Making Things New Again :: Old is the New “It”

Making Things New Again :: Old is the New "It" | Houston Moms Blog

Inner- earth. Dusty, broken, shelved in my garage for nine years. 

I own a slice of earth, literally. My grandfather polished a core sample from his oil days and fitted it into a lamp. It was well- worn and broken by the time it came to live with me. The lamp became Something I’ll Get To. I never did.

I know I’m not the only one. Homes across the nation are filled with dusty artifacts we meant to get to one day. We have cheap replacements that we throw out when they stop working. Ours has been called a “throw away” culture; we’re more likely to replace than refurbish. 

Madness! If something can be fixed, you fix it. You don’t throw it away. 

Enter loved ones :: sweet husbands who surprise you with repaired lamps and re-upholstered couches. 

Making Things New Again :: Old is the New "It" | Houston Moms Blog

I think by now, everyone knows what they need to do to reduce their environmental impact and live a sustainable lifestyle. We aren’t going to save the planet simply by up-cycling used furniture, but it’s a good start.

What we need is a whole new approach to how we furnish our lives.

If I Can’t Fix It, Someone Can

Start with where you are and what you need done. I recently sent a pair of leather gloves to be re-stitched and conditioned. I could probably do it myself but I don’t sew and I have no plans to learn. It wasn’t cheap {$40} but neither are vintage leather gloves.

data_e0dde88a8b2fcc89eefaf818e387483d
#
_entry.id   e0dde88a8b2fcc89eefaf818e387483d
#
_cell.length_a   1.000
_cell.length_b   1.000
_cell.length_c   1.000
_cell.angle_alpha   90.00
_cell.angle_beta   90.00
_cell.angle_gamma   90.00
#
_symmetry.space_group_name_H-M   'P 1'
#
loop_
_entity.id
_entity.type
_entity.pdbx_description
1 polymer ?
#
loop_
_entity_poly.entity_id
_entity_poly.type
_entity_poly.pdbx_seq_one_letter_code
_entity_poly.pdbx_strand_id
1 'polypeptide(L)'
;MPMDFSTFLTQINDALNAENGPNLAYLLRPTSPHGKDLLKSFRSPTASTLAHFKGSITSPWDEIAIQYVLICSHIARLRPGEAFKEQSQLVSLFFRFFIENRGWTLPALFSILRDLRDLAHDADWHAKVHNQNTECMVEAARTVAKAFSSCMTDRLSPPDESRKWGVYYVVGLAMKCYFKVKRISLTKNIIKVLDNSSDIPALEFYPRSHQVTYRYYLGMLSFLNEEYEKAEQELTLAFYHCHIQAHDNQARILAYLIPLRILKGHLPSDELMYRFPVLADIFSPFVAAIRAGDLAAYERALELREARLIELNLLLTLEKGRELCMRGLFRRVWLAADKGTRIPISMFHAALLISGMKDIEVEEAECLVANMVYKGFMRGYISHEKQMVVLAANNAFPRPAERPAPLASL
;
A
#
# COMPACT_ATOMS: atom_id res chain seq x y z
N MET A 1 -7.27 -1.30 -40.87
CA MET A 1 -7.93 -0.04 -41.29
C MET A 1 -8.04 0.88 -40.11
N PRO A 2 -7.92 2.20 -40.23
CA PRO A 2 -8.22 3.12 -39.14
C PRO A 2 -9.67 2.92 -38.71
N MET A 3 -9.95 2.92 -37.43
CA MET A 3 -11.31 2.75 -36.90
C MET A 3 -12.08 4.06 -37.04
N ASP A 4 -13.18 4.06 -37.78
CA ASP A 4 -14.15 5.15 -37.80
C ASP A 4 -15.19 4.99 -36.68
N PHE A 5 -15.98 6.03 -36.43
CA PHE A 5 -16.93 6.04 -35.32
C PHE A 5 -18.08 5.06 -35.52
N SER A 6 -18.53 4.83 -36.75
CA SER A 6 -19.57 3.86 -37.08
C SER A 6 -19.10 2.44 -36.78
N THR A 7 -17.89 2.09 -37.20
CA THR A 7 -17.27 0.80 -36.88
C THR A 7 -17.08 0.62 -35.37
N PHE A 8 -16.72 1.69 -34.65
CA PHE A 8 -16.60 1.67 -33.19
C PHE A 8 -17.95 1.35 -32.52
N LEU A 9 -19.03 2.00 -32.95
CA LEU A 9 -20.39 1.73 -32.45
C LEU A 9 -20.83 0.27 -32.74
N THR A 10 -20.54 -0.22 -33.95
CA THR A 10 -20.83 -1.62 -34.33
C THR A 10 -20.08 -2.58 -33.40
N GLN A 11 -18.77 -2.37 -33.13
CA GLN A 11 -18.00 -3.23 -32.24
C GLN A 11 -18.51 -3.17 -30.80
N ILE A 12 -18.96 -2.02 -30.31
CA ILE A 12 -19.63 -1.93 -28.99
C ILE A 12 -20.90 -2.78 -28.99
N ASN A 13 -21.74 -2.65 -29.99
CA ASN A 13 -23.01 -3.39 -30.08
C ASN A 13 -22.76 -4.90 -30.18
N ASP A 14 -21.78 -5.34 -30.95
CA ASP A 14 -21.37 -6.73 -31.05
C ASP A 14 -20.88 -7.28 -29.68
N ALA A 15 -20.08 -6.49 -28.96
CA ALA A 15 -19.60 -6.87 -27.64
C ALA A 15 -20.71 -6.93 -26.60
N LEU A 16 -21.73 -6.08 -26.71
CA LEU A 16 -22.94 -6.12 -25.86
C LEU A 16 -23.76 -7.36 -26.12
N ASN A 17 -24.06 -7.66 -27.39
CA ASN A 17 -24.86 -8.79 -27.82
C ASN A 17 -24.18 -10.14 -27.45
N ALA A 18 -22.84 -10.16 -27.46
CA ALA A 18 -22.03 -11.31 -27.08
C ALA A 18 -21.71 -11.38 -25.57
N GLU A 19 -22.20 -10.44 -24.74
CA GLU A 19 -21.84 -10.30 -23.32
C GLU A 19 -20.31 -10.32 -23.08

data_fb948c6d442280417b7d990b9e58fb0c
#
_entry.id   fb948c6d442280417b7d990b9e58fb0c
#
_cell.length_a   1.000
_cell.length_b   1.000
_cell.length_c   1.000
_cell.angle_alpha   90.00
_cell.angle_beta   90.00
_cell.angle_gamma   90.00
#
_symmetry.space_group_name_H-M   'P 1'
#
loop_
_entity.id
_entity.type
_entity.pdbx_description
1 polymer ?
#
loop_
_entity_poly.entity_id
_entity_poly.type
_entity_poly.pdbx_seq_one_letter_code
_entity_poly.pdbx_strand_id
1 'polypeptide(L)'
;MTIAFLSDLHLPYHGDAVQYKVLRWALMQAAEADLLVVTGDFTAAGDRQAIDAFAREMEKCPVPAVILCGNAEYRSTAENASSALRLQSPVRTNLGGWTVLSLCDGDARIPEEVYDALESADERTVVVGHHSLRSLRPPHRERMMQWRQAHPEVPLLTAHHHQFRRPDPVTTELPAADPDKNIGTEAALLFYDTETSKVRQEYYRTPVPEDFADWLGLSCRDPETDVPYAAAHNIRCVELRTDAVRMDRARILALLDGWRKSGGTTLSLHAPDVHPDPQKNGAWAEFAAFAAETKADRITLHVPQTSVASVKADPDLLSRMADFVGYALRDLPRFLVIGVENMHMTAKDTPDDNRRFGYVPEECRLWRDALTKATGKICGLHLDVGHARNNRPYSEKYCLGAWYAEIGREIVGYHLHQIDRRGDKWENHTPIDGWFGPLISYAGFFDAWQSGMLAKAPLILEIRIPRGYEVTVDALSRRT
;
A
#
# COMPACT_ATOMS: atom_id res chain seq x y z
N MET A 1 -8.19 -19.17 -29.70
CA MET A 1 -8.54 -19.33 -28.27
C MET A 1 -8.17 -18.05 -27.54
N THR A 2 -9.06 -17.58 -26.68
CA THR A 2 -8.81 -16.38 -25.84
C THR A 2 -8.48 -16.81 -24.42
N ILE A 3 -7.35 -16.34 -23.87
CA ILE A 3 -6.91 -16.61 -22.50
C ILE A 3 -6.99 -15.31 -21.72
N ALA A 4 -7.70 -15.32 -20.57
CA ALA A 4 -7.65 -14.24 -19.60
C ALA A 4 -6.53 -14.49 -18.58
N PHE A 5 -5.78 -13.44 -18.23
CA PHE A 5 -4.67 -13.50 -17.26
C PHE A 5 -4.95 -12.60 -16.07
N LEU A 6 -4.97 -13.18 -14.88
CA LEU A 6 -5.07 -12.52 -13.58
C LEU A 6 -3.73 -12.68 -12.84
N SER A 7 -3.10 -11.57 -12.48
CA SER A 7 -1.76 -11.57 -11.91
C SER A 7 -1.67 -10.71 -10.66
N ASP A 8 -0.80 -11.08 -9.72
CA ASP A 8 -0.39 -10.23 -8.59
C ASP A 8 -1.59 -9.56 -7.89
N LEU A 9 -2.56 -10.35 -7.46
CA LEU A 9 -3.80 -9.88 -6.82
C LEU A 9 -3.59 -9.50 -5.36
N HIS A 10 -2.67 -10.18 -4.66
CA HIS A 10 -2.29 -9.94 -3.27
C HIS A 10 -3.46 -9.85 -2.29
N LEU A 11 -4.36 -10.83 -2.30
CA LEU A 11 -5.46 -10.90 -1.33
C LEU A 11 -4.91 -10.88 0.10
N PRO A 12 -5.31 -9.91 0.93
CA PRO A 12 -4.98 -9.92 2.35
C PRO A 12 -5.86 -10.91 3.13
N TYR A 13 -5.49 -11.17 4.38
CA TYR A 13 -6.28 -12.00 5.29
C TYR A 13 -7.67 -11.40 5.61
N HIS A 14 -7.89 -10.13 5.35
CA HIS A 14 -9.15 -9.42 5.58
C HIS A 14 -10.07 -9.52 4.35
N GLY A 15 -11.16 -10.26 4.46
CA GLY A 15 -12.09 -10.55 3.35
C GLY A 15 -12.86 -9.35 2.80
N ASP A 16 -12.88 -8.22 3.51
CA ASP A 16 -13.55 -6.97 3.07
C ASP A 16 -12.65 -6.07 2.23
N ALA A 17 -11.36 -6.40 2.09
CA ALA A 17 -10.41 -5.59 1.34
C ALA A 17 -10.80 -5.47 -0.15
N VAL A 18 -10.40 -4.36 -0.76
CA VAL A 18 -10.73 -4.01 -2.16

Learning to live more sustainably isn’t supposed to be stressful. It’s the opposite of that. You don’t need to be a master of all trades; you can give your business to locals who already know what they’re doing.

A Growth Mindset

I don’t mean to sound anti- capitalist; retail therapy is real. I just happen to be a bit idealistic and think we can have it both ways. We can have a free market and be environmentally responsible

The key to changing poor habits is to develop new ones, right? Pick one project for completion; send it off for repair. You’ll start noticing other things you can give a new life to. It’s almost addictive. 

Let’s Have a Renaissance

When we stop utilizing repair services, those specialties become rare. The average person is already losing essential skills like navigation and building fires- imagine the world without tradesmen. This isn’t just about going retro or shopping vintage. Our technology is quickly replacing the skills we’ll need in a world which uses fewer natural resources. We need STEM but we also need to retain the skilled trades. 

Every home has an unfinished project- what can you repair instead of replace?


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Kathryn grew up in Katy during a time when catching crawfish after a storm was totally normal and you could gorge on blackberries just by walking the fields. While attending Blinn College, she developed a passion for teaching and, after graduating from University of Houston, dedicated several years of her life to working with underprivileged youth. Recently, Kathryn dove head-first into entrepreneurship by pursuing real estate and the dream career she has imagined since she was nine years old- writing! When she isn’t clicking away at her keyboard, you can find her juggling the demands of a blended family, painting in her garage, seeking out Houston’s best kept secrets, or walking the isles of her favorite store, Home Depot. Kathryn has children from her first marriage and later became a “bonus mom” when she met and married the love of her life, Victor. Between them, the couple have six children- Antonio {2000}, Jacinda and Penelope {2002}, Elisabeth {2006}, Naila {2007}, and Sebastian {2008}. Kathryn and her family love the arts, dogs, reading, baseball, boiling mudbugs, pretending to be food critics, and enjoying the great outdoors. You can keep up with Kathryn’s entrepreneurial journey at The Cut and Shooting My Shot.

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